Employee Training 5: Cheese 101

Fromagination Cheesemonger Shannon takes a calf's photo during the tour

Recent Fromagination Cheesemonger Vivien Rendleman – who asked a lot questions in the milking parlor  – wrote our fifth installment:

The last stop on our incredible tour organized by the Wisconsin Milk Marketing Board was Kellercrest Farm in Mt. Horeb. It seemed fitting to end our day with one of the many Wisconsin families responsible for producing the high-quality milk necessary for making the local cheeses we love. The farm, which has over 300 cows on about 400 acres, has been in the family since the 1960s. Today, brothers Tim and Mark Keller, alongside Tim’s wife Sandy, operate the farm that their parents began. Not only did we meet Tim, Mark, and Sandy Keller, but we also were able to meet Tim and Sandy’s children, who have shown the family’s Holsteins since they were children, as well as the family dogs.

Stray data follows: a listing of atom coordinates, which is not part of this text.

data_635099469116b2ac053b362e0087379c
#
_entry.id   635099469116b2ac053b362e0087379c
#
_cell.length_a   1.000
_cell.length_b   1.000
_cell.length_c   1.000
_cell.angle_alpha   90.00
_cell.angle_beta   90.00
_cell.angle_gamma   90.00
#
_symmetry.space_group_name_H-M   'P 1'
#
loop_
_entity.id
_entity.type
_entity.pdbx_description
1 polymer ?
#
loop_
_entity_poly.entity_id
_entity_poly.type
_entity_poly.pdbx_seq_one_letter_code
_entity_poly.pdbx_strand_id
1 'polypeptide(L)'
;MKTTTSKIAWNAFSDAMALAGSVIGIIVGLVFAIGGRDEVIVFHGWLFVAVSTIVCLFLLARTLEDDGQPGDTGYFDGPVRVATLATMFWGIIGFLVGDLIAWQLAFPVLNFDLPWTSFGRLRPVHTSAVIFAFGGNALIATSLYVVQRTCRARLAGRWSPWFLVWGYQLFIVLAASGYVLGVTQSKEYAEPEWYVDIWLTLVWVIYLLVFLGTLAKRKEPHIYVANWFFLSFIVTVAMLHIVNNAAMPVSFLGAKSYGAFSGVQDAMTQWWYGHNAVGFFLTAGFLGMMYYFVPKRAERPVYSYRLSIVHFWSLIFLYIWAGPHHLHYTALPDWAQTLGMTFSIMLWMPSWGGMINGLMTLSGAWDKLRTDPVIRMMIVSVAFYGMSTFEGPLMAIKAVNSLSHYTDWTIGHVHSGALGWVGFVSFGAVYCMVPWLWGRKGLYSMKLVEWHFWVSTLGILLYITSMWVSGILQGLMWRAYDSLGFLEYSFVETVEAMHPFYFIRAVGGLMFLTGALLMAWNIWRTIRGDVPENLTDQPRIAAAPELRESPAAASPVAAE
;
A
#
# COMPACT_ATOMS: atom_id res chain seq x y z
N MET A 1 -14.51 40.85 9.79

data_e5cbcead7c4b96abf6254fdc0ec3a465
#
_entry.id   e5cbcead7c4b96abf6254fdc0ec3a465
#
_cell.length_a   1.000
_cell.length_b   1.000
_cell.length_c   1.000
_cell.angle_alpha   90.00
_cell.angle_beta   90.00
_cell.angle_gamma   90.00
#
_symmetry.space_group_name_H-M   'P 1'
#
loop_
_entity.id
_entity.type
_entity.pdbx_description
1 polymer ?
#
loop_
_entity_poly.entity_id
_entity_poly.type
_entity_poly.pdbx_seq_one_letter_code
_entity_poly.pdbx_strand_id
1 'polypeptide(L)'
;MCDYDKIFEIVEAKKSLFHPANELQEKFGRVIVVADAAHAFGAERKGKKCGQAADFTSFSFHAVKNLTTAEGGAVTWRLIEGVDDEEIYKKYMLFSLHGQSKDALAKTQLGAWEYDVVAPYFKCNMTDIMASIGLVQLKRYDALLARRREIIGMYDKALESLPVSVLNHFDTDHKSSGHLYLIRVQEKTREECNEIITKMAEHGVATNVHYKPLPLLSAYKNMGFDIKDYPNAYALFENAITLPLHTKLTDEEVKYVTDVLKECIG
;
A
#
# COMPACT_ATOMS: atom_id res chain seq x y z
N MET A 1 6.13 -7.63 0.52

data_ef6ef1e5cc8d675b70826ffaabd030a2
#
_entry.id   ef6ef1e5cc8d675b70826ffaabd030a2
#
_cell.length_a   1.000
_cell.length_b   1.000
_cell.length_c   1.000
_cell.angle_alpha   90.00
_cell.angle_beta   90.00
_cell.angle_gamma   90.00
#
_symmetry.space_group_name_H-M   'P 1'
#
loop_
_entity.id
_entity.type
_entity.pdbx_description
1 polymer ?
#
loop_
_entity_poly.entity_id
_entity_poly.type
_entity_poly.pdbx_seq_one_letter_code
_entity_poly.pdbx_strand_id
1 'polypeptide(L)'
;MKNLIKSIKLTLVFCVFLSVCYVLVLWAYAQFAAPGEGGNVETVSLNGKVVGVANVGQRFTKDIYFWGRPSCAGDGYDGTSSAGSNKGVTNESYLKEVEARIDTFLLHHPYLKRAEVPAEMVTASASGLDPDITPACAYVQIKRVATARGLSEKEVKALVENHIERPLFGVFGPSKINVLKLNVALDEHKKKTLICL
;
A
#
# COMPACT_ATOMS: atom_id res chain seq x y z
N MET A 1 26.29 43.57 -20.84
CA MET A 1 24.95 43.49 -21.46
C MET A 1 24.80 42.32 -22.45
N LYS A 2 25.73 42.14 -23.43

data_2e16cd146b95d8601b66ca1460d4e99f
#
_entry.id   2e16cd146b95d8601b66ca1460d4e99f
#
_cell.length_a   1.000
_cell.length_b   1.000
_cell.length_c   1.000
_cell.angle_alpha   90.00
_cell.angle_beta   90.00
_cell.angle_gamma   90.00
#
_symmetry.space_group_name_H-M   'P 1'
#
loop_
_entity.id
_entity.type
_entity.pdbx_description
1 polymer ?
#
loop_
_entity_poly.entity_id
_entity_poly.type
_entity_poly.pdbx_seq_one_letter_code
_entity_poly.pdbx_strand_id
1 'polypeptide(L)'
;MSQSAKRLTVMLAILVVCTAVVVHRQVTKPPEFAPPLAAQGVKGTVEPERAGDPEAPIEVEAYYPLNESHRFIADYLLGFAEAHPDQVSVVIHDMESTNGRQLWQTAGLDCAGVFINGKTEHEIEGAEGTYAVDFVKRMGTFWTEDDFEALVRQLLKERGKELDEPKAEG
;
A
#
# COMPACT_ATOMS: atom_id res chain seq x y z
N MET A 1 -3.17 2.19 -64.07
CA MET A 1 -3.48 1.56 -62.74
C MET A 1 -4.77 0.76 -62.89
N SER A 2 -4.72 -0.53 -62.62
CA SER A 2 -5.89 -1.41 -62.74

This is all to say that Wisconsin has been able to maintain the efficiency of its milk industry – the Kellers have one of the highest producing herds in the state – while keeping much of production within family businesses. What this means for consumers is not only delicious milk to drink or eat as cheese, but also the comfort that their dairy farmers care about their cows, their farms, and their communities. The Kellers, for instance, have been very active in preventing soil erosion on their family farm. Although the dairy industry can often be maligned for causing soil degradation,  Mark and Tim Keller explained their efforts in a way that made a lot of sense. To them, their farm’s land was valuable both for its importance to both their family and their business. Maintaining this land – keeping it from eroding, for instance – is key to maintaining the Kellercrest Dairy operation.

Although we were sad the day was over, the Fromagination cheesemongers left the Kellers with a greater understanding of how the cheeses we carry get to our shop. Often, we behind the counter get a lot of the credit for getting delicious artisan products onto your cheese plates, but we would be unable to do that without the effort of local producers such as Andy Hatch, Tony Hook, and the Kellers.

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